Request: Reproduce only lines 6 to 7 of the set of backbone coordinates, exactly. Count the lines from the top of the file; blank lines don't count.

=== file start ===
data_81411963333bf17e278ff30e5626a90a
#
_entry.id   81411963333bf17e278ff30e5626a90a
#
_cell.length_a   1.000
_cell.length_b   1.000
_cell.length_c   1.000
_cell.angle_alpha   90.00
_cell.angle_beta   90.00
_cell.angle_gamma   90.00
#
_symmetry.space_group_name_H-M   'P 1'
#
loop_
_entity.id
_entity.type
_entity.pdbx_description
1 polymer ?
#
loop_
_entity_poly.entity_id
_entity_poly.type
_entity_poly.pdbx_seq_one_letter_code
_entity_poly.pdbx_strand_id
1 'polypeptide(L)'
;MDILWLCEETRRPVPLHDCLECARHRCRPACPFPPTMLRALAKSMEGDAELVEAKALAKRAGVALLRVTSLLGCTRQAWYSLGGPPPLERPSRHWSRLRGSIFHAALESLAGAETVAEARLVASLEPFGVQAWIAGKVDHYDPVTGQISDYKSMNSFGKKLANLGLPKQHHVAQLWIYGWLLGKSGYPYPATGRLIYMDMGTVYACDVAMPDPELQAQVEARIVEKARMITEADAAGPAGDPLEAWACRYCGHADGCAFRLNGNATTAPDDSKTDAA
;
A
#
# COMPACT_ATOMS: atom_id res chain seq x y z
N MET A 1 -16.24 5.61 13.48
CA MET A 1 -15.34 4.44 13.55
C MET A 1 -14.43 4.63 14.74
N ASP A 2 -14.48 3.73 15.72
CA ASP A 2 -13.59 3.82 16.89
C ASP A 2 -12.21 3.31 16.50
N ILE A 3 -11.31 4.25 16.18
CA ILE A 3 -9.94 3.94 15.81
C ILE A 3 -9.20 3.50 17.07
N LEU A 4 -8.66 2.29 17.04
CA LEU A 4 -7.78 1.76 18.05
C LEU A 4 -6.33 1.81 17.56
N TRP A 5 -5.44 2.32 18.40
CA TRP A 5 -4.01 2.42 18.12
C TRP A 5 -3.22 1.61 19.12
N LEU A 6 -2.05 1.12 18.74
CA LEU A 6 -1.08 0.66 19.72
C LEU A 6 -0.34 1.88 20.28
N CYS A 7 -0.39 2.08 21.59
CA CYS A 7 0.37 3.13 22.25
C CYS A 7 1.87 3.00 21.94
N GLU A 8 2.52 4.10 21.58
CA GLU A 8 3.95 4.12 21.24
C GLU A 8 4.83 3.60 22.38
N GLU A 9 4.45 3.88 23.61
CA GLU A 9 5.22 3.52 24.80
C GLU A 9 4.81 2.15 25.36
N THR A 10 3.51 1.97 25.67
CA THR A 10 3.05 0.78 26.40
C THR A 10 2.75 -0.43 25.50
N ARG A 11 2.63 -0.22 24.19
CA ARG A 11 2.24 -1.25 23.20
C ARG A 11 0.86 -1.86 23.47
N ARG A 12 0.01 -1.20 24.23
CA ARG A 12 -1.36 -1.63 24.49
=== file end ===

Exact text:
_cell.length_b   1.000
_cell.length_c   1.000